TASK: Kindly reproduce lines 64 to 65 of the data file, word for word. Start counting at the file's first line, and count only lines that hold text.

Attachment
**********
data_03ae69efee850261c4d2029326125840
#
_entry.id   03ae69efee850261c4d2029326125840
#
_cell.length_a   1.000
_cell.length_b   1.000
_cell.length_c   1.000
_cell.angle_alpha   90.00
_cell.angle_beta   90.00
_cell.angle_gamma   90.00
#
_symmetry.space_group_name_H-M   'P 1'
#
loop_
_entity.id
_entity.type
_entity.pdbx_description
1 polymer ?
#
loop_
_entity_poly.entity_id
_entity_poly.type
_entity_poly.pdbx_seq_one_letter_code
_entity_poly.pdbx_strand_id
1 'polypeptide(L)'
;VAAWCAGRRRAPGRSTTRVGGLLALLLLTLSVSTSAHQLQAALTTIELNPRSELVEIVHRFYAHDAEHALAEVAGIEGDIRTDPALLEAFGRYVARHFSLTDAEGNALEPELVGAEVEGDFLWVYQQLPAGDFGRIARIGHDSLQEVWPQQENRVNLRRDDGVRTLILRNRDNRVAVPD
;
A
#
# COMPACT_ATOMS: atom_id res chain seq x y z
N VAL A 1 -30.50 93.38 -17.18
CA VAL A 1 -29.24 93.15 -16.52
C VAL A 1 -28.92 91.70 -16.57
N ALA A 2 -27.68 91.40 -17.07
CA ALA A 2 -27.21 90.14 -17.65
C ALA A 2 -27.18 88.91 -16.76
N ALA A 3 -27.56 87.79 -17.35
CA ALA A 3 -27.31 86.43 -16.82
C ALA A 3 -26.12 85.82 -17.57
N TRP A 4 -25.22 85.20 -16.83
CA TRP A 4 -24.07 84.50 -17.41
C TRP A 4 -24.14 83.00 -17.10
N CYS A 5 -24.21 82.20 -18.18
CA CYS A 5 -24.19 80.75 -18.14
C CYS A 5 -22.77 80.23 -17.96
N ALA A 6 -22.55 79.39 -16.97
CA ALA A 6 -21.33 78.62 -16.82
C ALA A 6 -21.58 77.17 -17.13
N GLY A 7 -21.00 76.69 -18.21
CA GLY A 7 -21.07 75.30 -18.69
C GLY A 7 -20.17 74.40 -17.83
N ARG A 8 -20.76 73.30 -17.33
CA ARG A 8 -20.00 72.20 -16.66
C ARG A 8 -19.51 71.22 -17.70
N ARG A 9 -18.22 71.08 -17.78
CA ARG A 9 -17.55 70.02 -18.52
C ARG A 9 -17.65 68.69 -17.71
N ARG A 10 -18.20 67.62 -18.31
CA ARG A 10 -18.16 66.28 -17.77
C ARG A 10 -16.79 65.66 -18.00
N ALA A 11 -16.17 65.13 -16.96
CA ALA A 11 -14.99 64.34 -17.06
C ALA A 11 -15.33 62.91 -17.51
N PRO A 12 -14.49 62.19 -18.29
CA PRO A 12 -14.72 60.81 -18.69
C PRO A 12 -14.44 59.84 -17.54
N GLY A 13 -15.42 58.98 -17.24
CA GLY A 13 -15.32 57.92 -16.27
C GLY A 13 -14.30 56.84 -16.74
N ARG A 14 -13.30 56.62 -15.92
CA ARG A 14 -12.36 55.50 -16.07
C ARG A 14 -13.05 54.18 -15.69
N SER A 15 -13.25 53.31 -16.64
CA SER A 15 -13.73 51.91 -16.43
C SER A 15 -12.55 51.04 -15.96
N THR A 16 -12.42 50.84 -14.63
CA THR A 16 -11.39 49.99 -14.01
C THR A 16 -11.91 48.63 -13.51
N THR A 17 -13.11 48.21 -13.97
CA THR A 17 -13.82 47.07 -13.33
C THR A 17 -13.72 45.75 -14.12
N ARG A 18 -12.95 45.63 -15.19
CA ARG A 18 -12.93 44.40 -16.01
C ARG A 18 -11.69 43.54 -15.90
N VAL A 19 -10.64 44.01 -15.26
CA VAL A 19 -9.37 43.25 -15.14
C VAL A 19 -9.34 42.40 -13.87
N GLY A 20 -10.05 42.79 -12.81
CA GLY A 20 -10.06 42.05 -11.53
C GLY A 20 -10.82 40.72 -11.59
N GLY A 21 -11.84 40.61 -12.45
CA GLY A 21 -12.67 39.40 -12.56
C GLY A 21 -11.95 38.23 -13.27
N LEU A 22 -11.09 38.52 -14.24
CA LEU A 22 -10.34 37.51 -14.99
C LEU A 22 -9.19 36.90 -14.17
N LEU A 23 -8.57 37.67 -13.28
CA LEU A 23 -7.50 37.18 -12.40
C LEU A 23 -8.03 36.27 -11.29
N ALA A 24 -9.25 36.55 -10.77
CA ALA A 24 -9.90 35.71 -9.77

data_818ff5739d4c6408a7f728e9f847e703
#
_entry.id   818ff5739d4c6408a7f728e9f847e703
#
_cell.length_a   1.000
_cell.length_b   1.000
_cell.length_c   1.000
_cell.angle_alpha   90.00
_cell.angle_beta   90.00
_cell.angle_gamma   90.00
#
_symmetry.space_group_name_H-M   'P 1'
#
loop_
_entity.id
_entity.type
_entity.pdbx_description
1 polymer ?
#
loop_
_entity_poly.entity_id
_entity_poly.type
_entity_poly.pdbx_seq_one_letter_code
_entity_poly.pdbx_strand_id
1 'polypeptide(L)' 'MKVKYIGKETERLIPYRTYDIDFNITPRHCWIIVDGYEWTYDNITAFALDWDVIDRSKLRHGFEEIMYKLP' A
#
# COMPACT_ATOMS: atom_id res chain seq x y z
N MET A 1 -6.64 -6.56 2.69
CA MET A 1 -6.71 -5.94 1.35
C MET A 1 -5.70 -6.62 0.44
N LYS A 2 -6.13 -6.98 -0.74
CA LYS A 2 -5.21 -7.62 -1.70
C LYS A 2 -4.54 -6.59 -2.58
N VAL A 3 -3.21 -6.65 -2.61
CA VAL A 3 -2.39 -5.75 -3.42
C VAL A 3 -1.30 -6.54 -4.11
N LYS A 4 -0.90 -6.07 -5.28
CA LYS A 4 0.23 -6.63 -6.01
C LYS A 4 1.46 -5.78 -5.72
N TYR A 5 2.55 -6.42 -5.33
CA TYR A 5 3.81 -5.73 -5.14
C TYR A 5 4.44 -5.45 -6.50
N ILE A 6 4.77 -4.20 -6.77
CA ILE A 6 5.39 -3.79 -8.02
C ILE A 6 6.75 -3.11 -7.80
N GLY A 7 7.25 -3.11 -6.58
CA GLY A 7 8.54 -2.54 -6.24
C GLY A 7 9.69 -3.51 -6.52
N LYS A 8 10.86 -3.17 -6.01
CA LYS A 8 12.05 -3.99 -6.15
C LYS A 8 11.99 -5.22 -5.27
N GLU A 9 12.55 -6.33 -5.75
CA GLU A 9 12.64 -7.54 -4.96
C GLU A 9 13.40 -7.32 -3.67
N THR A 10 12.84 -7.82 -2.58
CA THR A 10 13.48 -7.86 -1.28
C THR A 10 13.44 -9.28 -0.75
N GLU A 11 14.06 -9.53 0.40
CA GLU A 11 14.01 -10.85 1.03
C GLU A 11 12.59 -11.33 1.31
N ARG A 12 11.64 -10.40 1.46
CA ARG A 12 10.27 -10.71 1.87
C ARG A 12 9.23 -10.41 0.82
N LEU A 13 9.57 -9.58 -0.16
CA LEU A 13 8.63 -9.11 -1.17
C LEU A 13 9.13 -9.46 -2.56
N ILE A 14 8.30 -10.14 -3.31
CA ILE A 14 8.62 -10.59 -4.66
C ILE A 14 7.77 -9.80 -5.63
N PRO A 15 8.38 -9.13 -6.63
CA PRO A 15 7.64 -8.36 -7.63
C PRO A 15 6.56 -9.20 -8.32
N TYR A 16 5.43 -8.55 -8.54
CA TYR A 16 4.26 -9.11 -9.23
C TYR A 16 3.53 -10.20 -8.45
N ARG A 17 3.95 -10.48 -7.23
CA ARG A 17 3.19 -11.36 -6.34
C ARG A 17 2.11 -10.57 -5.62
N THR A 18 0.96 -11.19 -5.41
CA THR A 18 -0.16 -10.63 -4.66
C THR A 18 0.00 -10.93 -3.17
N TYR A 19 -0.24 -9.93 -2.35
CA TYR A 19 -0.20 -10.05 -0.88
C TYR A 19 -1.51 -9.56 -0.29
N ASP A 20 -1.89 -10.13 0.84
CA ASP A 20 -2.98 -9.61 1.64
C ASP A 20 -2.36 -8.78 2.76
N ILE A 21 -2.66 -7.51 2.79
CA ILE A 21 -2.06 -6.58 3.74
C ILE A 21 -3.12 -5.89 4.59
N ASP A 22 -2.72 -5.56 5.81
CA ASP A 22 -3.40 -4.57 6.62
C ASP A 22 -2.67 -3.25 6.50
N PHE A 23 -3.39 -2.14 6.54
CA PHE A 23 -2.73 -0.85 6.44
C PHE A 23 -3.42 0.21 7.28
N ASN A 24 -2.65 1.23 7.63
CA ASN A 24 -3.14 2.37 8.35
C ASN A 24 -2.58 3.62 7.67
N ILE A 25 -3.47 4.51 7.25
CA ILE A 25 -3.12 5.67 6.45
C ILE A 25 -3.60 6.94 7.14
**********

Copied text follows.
N PRO A 12 -14.49 62.19 -18.29
CA PRO A 12 -14.72 60.81 -18.69